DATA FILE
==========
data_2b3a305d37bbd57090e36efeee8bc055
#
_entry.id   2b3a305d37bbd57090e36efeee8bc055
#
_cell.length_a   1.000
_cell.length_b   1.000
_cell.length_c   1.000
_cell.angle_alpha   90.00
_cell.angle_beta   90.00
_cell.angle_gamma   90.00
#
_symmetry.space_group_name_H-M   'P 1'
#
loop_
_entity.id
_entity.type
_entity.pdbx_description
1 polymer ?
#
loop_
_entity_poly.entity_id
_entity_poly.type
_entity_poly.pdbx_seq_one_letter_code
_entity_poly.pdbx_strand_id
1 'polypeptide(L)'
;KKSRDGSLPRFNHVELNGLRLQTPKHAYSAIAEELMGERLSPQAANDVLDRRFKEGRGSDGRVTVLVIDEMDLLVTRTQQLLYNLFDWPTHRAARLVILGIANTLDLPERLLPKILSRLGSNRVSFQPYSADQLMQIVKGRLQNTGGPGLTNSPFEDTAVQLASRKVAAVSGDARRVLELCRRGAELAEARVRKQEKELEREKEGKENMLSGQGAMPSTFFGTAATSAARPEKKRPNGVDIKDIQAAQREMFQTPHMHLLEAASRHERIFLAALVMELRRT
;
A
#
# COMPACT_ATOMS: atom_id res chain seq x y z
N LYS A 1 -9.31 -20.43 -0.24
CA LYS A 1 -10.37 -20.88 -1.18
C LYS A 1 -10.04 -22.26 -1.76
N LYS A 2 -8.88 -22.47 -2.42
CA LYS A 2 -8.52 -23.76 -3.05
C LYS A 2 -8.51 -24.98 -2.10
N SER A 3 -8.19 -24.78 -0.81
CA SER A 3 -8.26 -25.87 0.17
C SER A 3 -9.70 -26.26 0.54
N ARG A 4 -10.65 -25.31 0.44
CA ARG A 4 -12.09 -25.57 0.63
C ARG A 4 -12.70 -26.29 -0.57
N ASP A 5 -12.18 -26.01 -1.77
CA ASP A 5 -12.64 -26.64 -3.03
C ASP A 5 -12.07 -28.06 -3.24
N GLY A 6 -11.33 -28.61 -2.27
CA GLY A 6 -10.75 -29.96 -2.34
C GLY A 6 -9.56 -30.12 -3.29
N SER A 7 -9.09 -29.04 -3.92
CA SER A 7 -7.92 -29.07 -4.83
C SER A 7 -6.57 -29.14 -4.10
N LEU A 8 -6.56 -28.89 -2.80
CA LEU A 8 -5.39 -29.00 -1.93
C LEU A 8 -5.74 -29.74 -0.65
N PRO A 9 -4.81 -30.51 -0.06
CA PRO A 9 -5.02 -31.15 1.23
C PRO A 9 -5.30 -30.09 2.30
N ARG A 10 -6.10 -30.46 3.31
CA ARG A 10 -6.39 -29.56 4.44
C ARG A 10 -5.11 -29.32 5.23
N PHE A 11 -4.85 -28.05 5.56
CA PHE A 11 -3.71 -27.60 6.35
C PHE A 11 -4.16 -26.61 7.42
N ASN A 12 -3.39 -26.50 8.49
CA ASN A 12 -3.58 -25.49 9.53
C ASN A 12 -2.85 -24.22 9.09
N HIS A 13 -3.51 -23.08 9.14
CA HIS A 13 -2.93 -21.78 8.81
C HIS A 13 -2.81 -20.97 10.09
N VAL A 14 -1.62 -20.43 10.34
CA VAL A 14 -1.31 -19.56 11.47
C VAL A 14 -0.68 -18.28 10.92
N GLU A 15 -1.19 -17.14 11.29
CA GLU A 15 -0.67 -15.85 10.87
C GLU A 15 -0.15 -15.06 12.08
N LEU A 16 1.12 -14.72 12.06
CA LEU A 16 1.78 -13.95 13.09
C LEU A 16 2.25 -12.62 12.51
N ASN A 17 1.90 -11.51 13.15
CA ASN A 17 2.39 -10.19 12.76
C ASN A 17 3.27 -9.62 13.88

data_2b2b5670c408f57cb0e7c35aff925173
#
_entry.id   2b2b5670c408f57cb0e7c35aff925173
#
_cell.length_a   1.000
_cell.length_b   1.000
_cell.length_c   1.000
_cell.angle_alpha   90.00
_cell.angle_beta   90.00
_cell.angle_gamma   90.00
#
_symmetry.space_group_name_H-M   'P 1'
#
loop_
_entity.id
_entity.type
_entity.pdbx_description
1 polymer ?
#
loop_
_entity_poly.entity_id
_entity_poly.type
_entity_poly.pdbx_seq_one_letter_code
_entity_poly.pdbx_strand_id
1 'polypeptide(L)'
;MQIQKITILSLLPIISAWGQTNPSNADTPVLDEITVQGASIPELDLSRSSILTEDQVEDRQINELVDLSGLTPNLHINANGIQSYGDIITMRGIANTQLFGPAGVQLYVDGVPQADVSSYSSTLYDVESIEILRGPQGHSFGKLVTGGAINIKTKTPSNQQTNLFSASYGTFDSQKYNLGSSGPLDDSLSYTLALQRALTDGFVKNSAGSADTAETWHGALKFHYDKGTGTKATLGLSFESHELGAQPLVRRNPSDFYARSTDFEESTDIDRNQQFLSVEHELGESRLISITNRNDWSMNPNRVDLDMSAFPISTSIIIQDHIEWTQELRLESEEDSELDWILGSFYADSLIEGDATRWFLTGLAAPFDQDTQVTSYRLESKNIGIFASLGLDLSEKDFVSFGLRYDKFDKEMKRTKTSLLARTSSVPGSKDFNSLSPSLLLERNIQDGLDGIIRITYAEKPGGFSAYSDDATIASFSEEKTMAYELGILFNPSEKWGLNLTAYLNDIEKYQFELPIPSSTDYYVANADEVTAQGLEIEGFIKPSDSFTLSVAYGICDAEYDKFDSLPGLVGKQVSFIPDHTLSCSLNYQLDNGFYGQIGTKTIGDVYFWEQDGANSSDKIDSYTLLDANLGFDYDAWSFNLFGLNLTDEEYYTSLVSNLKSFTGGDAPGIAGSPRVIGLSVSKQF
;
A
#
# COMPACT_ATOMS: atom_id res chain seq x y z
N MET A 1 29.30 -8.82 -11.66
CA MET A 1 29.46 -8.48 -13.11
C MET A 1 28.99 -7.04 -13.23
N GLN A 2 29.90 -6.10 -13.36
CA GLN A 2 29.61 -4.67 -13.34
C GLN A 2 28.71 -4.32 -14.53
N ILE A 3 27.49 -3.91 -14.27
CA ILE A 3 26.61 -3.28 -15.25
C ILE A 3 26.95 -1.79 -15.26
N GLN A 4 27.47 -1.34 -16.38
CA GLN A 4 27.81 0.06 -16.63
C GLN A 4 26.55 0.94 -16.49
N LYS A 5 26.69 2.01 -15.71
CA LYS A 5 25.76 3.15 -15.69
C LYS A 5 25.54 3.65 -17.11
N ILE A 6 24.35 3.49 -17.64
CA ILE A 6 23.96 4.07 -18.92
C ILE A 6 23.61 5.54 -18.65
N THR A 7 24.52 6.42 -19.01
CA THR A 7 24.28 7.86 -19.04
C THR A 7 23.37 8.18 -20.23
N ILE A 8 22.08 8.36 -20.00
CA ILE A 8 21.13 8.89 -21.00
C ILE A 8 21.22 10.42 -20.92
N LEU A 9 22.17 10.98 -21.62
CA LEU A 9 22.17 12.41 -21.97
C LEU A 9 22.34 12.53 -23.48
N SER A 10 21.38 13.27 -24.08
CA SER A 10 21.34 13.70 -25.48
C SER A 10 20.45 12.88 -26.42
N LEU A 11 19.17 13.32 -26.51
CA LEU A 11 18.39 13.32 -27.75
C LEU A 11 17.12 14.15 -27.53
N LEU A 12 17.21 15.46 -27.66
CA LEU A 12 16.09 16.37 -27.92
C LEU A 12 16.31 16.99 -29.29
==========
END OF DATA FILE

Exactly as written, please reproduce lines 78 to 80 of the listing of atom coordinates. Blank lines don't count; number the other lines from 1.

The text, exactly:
C LEU A 16 2.25 -12.62 12.51
N ASN A 17 1.90 -11.51 13.15
CA ASN A 17 2.39 -10.19 12.76